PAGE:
You Should Be Listening to Sam Phillips. Start Here.

Slate's Culture Blog
Aug. 19 2013 3:33 PM

You Should Be Listening to Sam Phillips

Sam Phillips

Photo illustration courtesy samphillips.com

Last week Slate music critic Carl Wilson reviewed Sam Phillips’ new Push Any Button, the Los Angeles singer-songwriter’s first studio album in five years, after several online-only releases.

Phillips has been making music for more than a quarter century, first as Christian singer Leslie Phillips, and then under her current moniker (unfortunately easily confused with the famous 1950s Sun Records producer). She’s collaborated with Elvis Costello, Van Dyke Parks, REM, and long-time producer and now ex-husband T-Bone Burnett. And she provided the distinctive music for two beloved Amy Sherman-Palladino series, Gilmore Girls and Bunheads. But for new fans who haven’t heard much more than her Luke-and-Lorelai-romancing la-la-la’s, how to sort through the large back catalog of this true “artist’s artist”? Wilson offers up a career top 10, plus a bonus round.

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“Holding Onto the Earth,” The Indescribable Wow (1988)
From her pop debut and her long string of albums with T-Bone Burnett, where the ’80s sound indicates why her previous label called her “the Cyndi Lauper of Christian music,” as well as her ongoing Beatles loyalties. This is one of its darker-tinged songs, with psychedelic keyboard swirls, indicative of the direction she would continue into the 1990s.

“Lying,” Cruel Inventions (1991)
A cutting example of what would become her strong suit as a songwriter: Straight-complicated-talk about lust and love.

“I Need Love,” Martinis and Bikinis (1994)
Likely the peak of Phillips’ critical and popular acclaim, this album earned her a Grammy nomination and led to her casting as a fearsome blond terrorist in Die Hard 3.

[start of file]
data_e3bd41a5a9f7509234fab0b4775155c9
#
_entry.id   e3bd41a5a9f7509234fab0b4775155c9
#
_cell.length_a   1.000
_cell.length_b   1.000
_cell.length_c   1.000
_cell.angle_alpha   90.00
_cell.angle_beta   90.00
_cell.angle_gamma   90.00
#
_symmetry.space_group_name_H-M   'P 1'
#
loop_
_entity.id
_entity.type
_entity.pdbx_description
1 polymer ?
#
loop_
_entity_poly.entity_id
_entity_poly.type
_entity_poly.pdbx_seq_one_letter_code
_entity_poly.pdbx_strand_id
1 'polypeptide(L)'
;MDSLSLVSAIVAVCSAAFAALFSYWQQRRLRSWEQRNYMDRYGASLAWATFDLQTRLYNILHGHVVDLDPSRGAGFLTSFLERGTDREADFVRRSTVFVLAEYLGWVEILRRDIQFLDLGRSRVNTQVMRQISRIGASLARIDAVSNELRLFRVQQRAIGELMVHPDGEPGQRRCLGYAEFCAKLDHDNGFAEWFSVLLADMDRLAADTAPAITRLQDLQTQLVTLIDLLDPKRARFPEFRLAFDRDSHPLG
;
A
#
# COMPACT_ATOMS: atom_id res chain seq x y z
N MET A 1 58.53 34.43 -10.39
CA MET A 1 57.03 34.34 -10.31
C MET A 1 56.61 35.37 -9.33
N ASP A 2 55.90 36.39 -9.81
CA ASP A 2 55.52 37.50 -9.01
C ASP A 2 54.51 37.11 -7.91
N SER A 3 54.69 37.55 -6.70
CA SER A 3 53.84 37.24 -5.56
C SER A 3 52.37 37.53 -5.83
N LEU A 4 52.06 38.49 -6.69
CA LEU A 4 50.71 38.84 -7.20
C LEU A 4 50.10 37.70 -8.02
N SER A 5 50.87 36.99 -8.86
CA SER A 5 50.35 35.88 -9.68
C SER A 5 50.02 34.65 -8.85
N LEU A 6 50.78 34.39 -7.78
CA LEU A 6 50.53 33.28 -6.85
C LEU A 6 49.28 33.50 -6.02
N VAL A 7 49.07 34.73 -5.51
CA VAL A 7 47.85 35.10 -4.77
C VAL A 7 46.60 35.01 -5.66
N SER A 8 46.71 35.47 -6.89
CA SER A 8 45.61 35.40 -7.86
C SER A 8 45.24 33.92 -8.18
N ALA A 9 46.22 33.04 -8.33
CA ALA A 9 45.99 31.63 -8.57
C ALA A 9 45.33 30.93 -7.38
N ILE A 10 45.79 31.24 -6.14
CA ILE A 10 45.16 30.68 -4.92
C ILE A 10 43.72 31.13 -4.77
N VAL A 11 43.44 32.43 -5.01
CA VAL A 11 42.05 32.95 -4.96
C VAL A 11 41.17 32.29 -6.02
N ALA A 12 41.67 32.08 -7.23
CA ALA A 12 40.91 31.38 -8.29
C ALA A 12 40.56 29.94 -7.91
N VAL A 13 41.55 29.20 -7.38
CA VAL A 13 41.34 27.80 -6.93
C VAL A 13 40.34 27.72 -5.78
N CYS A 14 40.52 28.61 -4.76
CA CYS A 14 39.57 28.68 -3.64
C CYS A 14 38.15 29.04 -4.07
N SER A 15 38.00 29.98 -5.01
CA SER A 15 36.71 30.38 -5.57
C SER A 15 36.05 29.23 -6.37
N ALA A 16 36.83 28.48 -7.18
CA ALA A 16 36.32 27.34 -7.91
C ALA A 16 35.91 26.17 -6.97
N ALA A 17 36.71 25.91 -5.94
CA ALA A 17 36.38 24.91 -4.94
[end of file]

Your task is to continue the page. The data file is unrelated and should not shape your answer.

“Taking Pictures,” Fan Dance (2001)
This album marked Phillips’ turn to a more acoustic-cabaret sound that won new fans but is divisive to others who miss her 1990s power-pop style. Gilmore fans will remember this song as the bittersweet punctuation to a key Luke-Lorelai scene; Phillips is seen playing it on a Stars Hollow street corner at the end of this clip.

“Reflecting Light,” A Boot and a Shoe (2004)
Recorded while Phillips and Burnett were splitting, this album may be her best, and belongs in the annals of breakup albums alongside Richard and Linda Thompson’s Shoot Out the Lights. This song scores a Luke-Lorelai dance under the stars on Gilmore Girls and also appears on the soundtrack of Crazy Heart.

“If I Could Write,” A Boot and a Shoe

“I Wanted to Be Alone,” A Boot and a Shoe

“Sister Rosetta Goes Before Us,” Don’t Do Anything (2008)
This tribute to 1930s and 1940s rock’n’roll pioneer Sister Rosetta Tharpe is a highlight of Phillips’s somewhat uneven, first post-Burnett, self-produced album, and received a fine, faithful cover on Krauss and Plant’s Grammy Album of the Year winner, Raising Sand, also from 2008.

“Magic for Everybody,” Solid State (2011)
The full album that completed Phillips’ two-year “Long Play” project, which featured frequent releases of singles, EPs and videos to fans who subscribed online.)

Things I Shouldn’t Have Told You,” Push Any Button (2013)
Fans of Phillips’ earlier work will be glad to hear her rocking out again.

Bonus: The Best & Worst of Leslie Phillips
“River of Love,” The Turning (1987)
Phillips’ final Christian album, for which T-Bone Burnett was hired as producer—when she wanted to break her contract, she simply had to threaten to reveal to the world that they were sleeping together.

“Put Your Heart in Me,” live at Cornerstone Christian Music festival, 1985
I feel a little guilty linking to this embarrassing clip, but it shows how Phillips started out being marketed as a Debbie Gibson poptart for the Jesus-fearing—and how very far she came in just a few years. 

Note: The Spotify playlist below does not include “Holding Onto the Earth,” which is not available on the streaming service. In its place, we have added “River of Love.

Carl Wilson is Slate's music critic.